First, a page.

On Oct. 31, 2008, a massive sea of people swarmed into Center City in Philadelphia, their numbers estimated to be from one to three million. Schools and offices throughout the metropolitan area were mostly empty as all sorts of people, young and old, short and tall, male and female, rich and poor, flocked into Philadelphia in massive numbers.
What historic, earth-changing, unprecedented event could have attracted so much attention and appealed to such a diverse audience? It must have been more crucial than Martin Luther King’s “I Have a Dream” speech that drew 400,000, or maybe even equal in importance to the Muslim Hajj in Mecca that annually draws no more than 3 million people.
This gathering, a million-man march in its own right, was the 2008 Phillies World Series parade.
The notion that a sports celebration rivaled, or even eclipsed, the attendance of many of the most crucial events in history seems almost inconceivable. Some might view it as regrettable, and maybe even deplorable, that we live in a world where people care more about sports than about history, politics, or other things related to the “real world.”
Yet, at the same time, even the greatest of American heroes and leaders, all who have plenty of “real-world” issues to worry about, aren’t immune from baseball fever. Even Abraham Lincoln was known to attend baseball games and be the loudest fan in the stands, long before baseball became a national spectacle.
So why exactly would America’s leaders spend their time at a baseball game? For the answer to that question, one must look back no further than to Yankee Stadium on Oct. 30, 2001, when George W. Bush threw out the first pitch before a Yankees playoff game.
The City of New York had been severely shaken by the recent Sept. 11 attacks, yet when Bush carried out that vestigial, ceremonious act, the city, and the nation, were suddenly overcome with an overwhelming sense of pride and hope.
Even with Bush’s reputation having been tainted since that fateful night, the image of him throwing out that first pitch is one of the most poignant ones of this decade.
As it did for New Yorkers and for all Americans that night, baseball exhibits an extraordinary ability to bring people together who might have nothing else in common. Only in a baseball stadium will you see two complete strangers acting as if they’ve known each other their whole lives.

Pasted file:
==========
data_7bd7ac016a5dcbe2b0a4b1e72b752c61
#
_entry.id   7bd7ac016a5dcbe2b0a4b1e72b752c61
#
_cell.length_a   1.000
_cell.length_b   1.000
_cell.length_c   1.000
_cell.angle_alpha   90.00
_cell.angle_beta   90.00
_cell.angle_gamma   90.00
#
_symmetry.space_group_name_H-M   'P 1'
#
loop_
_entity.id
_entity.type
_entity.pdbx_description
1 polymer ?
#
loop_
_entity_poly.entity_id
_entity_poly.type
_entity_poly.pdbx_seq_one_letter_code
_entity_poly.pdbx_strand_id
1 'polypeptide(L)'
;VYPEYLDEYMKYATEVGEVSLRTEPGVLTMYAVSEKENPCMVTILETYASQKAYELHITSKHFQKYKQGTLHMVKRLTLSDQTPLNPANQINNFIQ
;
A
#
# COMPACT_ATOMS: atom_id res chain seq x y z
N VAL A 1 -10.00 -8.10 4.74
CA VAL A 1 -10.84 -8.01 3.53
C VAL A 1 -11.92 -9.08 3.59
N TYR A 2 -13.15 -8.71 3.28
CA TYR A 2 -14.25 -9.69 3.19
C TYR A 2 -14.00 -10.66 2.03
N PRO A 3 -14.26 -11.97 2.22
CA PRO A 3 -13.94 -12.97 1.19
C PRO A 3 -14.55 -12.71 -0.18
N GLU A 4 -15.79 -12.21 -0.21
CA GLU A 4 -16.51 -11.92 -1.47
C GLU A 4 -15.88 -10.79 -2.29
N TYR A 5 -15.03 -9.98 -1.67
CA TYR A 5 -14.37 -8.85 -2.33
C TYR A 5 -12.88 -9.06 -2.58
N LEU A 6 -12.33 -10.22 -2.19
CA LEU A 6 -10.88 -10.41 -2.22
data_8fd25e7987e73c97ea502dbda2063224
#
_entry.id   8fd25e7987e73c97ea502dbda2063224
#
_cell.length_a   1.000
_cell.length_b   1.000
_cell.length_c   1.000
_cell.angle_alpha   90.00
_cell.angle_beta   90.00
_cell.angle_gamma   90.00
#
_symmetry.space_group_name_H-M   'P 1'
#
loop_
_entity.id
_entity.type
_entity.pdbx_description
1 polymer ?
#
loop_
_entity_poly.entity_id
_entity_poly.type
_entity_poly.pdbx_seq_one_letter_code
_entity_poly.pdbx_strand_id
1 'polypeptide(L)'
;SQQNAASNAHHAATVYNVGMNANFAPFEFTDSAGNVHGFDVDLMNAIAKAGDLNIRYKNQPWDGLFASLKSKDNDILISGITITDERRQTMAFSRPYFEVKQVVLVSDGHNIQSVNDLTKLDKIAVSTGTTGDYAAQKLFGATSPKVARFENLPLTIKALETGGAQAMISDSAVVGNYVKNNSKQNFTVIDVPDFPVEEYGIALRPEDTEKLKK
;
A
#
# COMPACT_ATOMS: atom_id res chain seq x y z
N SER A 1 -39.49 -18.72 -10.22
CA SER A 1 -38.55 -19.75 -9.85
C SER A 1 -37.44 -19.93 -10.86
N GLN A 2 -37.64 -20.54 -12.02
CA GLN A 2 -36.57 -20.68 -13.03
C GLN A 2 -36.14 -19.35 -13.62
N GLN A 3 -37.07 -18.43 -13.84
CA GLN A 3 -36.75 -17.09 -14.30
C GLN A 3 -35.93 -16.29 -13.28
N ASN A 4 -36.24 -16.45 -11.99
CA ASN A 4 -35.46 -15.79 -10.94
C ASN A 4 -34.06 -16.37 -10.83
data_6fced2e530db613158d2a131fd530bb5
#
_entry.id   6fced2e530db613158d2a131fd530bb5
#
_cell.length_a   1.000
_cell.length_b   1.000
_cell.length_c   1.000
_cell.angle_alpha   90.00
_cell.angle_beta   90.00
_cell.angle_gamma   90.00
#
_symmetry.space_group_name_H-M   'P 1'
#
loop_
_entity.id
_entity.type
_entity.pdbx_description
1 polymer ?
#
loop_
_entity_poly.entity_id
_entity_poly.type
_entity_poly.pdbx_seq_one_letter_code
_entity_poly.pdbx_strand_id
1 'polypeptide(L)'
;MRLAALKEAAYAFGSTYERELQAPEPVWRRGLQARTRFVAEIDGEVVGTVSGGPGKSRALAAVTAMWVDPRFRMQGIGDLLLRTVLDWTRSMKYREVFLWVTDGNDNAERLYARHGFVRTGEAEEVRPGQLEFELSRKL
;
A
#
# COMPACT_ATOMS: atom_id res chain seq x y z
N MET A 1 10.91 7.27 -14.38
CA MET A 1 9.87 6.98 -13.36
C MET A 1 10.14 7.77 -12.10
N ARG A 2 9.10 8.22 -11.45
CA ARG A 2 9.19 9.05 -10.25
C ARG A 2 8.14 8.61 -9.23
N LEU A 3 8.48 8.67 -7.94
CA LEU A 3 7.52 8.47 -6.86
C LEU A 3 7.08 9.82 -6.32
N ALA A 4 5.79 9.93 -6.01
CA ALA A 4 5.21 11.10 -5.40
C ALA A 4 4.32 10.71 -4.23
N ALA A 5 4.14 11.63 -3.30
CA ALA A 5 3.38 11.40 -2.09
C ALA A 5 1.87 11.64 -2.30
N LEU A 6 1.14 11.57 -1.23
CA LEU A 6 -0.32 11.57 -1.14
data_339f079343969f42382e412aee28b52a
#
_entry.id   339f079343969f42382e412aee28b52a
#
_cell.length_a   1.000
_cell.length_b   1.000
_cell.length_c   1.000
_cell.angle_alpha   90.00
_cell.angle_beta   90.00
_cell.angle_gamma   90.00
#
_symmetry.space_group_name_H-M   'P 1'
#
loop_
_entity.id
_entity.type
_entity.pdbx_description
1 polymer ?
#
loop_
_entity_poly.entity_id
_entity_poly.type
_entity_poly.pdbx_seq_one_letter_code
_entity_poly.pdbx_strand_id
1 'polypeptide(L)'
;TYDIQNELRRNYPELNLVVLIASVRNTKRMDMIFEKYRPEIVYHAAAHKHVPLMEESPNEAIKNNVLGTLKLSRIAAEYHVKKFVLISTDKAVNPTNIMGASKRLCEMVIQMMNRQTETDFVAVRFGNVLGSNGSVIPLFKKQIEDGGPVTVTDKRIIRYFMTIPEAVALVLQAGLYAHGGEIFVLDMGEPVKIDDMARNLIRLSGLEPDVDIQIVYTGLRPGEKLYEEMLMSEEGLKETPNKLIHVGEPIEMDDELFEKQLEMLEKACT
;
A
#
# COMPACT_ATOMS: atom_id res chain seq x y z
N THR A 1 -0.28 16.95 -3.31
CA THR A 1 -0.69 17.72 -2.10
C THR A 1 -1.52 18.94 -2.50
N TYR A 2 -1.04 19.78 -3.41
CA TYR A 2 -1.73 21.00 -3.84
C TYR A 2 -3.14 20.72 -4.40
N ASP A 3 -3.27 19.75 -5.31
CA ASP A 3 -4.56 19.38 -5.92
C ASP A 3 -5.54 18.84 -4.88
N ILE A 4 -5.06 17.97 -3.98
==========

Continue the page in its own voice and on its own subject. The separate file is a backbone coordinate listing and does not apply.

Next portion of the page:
An immigrant who is completely unfamiliar with America can learn how to play baseball and all of a sudden feel a powerful connection to 10's of millions of other Americans.
Baseball has also played an important role in American history. It served as a proxy for the Civil Rights movement when Jackie Robinson debuted for the Brooklyn Dodgers. His playing in the majors made millions of oppressed African Americans think, “If Jackie Robinson was able to break down the race barrier in baseball, maybe I can break down the race barriers in my own life.”
Once one learns about the rich history of baseball in America, the notion that the Phillies’ parade had an incredible turnout becomes less far-fetched. In fact, it seems to make perfect sense.
With the power that all sorts of professional sports (such as baseball) have had in American history, culture, and in the American way of life, it’s no wonder that we Americans have come to love them so much. America and professional sports were a match made in heaven.
Nobody could have put it better than Harper’s Weekly did in 1857:
“We would rather chronicle a great boat race…or cricket match… than all the prize poems or the orations on Lafayette that are produced in half a century…”